A Psycholinguistic Language

A Psycholinguistic language has a natural ability to impact the Mind, although it may not have the immediate viral spread of spontaneously generated Memes.

Although mere (concerted) thinking has its impact on the nervous system, the effects are more obvious when we have the physical impact of sound vibrations, such as through music or spoken language.

Sanskrit & Tamil, the two platform languages of the Indic Civilization qualify as Psycholinguistic languages.

A Bhāsha

Bhāsha in Sanskrit, or Bāshai/Mozhi in Tamil, is a term for any spoken language, and particularly one with Psycholinguistic properties.

There are three essential attributes of any Bhāsha:

  • A corpus of Root Sounds

  • A Generative Grammar

  • A highly-inflected Grammar

Corpus of Root Sounds

A corpus of Root Sounds is a lexicon of “atomic” words that have some meaning, and because of their minimalistic nature, has survived millennia so they form the core language constructs.

  • This forms the basis of Etymology, trying to figure out meanings of modern words from their components.

    • for example, Gene, General, Generate, Genius in English, and similar words in Sanskrit such as Janani, Jana, Janma, all stem from the same root sound that carries in it the source of all Life, and how it gets expressed or organized.

  • Etymology is a fascinating study into how historical cultures could have evolved

    • but is far from precise, as we need to study historical development from many angles to ensure we have the correct picture, such as using genetics, archaeology, astronomy, literature.

    • Any claims to historicity of language merely relying on probable word sound derivations should be considered pseudo-scientific babble unless corroborated with all these other metrics, but it sure makes for fascinating storytelling.

  • From the perspective of Psycholinguistics what is additionally important is that many of these sounds have a resonant quality when articulated or heard:

    • In English this quality is called Onomatopoeia, in words like rustle, shiver, thud, where the sounds carry the quality of the meaning itself.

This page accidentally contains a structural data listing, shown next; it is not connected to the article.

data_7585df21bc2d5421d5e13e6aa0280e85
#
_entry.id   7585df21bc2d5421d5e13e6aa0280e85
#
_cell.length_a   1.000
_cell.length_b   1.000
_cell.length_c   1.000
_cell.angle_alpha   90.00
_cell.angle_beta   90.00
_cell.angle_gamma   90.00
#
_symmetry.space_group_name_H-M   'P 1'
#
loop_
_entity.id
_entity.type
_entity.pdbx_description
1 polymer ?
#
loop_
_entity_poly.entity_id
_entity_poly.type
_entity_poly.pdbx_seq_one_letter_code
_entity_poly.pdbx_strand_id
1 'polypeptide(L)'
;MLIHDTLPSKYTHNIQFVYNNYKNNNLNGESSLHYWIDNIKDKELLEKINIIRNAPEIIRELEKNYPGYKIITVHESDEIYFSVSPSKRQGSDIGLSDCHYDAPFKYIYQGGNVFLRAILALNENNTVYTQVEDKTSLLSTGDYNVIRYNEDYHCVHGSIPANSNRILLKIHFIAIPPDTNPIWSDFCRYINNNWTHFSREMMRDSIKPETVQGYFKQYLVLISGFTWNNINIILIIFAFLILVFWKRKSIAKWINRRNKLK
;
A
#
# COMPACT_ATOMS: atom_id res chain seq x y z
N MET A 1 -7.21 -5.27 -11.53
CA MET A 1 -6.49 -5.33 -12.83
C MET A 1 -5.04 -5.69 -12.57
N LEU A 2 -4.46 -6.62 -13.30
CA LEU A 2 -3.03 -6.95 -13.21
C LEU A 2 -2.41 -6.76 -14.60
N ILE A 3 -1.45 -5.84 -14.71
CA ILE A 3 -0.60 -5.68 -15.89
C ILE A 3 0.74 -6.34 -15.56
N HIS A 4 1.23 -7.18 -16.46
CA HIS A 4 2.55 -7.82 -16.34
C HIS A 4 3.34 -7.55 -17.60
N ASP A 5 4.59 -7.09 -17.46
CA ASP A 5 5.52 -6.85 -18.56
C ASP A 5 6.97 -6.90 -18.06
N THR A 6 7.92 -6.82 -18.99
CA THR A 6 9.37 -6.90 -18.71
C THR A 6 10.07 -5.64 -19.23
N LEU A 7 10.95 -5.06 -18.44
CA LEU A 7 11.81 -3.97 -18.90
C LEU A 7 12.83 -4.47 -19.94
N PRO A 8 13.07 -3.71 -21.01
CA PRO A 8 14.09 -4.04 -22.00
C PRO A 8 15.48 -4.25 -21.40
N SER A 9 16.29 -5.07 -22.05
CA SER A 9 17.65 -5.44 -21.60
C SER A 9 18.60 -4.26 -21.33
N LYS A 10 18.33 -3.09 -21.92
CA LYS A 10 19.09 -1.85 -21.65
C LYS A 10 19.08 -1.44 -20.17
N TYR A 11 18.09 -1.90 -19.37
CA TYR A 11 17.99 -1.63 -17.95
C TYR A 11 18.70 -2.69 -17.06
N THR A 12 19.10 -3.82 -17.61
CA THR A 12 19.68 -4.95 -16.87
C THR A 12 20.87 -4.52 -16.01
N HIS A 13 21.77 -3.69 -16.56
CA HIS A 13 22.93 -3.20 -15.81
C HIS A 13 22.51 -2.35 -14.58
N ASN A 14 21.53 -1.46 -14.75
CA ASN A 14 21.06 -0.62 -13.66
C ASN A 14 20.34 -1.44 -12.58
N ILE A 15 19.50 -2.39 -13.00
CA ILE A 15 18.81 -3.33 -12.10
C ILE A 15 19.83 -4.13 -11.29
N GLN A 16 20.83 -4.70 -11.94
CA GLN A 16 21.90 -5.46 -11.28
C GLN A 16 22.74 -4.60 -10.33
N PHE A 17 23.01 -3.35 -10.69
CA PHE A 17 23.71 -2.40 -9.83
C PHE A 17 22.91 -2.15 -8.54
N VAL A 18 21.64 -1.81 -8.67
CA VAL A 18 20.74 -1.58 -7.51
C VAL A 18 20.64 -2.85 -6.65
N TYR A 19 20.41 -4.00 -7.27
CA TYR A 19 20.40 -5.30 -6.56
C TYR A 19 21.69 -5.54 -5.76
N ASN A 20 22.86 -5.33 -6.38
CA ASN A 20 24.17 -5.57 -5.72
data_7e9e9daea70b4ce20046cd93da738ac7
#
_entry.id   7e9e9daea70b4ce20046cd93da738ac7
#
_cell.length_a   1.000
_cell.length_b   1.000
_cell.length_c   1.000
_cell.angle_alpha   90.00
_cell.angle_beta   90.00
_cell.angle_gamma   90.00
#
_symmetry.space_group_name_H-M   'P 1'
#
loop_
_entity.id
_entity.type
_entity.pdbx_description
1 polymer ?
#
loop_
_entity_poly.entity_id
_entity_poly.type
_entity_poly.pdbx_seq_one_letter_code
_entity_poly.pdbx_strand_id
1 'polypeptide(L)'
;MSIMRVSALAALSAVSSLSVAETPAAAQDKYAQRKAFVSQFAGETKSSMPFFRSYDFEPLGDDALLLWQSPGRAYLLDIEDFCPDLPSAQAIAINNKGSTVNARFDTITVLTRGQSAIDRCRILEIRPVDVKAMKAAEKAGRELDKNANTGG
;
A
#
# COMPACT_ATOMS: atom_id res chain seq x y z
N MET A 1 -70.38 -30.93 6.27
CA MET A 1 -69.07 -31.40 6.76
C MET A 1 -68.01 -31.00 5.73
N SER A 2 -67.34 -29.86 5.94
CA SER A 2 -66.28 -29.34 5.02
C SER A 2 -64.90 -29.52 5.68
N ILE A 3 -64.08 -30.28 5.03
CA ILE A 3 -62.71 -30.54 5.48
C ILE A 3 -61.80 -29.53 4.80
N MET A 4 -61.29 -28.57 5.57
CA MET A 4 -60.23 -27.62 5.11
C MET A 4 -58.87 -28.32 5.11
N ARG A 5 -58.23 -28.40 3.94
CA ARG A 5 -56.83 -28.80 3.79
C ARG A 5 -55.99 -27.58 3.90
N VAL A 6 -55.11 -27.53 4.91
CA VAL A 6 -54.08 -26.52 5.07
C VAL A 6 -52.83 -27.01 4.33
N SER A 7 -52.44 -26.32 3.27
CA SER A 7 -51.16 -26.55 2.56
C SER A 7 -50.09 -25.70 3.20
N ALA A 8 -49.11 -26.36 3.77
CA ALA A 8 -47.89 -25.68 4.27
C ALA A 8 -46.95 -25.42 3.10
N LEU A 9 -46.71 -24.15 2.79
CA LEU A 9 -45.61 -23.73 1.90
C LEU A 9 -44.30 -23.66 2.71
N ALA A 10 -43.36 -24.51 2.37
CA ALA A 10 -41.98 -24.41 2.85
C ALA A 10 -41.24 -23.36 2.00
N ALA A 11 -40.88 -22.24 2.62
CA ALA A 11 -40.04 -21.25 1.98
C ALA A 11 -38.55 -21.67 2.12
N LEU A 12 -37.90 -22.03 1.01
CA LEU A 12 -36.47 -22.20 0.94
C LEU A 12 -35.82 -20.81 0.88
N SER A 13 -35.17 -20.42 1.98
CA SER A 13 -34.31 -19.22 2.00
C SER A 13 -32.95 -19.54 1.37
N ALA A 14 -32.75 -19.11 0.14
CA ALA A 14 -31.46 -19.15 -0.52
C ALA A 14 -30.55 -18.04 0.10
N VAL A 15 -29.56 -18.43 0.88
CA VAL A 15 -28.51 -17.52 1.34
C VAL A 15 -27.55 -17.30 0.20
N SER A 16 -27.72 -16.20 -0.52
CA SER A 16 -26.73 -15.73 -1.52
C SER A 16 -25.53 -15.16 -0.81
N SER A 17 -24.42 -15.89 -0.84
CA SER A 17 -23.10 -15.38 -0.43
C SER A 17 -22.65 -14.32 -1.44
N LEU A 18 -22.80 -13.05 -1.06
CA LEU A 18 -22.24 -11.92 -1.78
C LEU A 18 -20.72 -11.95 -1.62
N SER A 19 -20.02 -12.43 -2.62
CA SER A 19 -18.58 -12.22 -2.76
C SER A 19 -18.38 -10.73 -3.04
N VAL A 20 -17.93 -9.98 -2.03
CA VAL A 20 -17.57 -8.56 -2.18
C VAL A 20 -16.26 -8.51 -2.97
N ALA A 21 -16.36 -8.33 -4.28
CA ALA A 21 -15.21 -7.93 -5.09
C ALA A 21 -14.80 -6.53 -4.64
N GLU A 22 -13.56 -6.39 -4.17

• In Sanskrit surely Om, at the start of all Creation, qualifies.

    • As they are sounded out in our heads they bounce around, kind of like Hip-Hop for the Mind, and activate something deep within our neural circuitry.

  • Surely the most important property of this root sound model is object naming:

    • Root sounds are used as attributes of any object, e.g. a property of taking water from the “feet” can be used as a noun for the roots of a tree, or for a water pump.

    • This leads to having the ability to create an infinite dictionary of new words that can be created on demand, given just the root sound lexicon.

  • Avoiding fixed labeling of objects has interesting implications

    • There can be multiple names for an object depending on the perspective we wish to highlight in that context

    • In that sense, it promotes highly divergent thinking, and yet we can converge to meaning by creating a sentence and the context then determines the meaning of the words.

A Generative Grammar

A Generative Grammar is used to create perfectly formed words and phrases.

  • Most Grammars, such as in English are used to detect defects in malformed sentences, like we judge the imperfections of others around us, who are not as well formed as we would like them to be - ignoring our own imperfections!

  • But Generative Grammars are structured to create correctly formed words, phrases, and sentences right from the get go.

  • This has interesting parallels in comparative Religions too, where on the one side we are all “sinners”, and on this side we are all “divine” (hence Namaste).

A highly Inflected Model

In highly inflected languages the prepositions, adjectives, adverbs and any other qualifiers of nouns and verbs, and word phrases, are wired right into the word or phrase itself.

This technique allows these word phrases to be transposed around in a sentence and still maintain grammatical accuracy, and additionally allows for poetic impact because the sentence construction gives us fluidity.

Synthetic Psycholinguistics

Even if our daily languages are not inherently psycholinguistic, since not everyone is capable of chanting Sanskrit & Tamil precisely, our sonic experiences can be made psycholinguistic to some extent by means of Music of course.

Also, by merely analyzing the etymology of words this gives us a deep understanding, and hence embodied knowledge.

There is also a field called Cymatics that provides nice visuals of sounds, and combining that with Phonology - and then that gets a little too mystical, too quick, with sacred geometry, matrix speculation, etc., all indicative of “Physics envy”.

Utility

Psycholinguistic languages allow us to create profound knowledge bases where the meaning can be deeply embedded in the Mind. Such as through Mantra, or Sutras.

This is evident even in the Sciences, where for example, the Kerala school of Mathematics has made huge contributions to a generative approach for Mathematics formulating patterns from empirical evidence, and expressing these in Sanskrit poetry no less, versus the simplistic/axiomatic rules that are at the core of Greek models that mirrored God-given Laws from “up above”.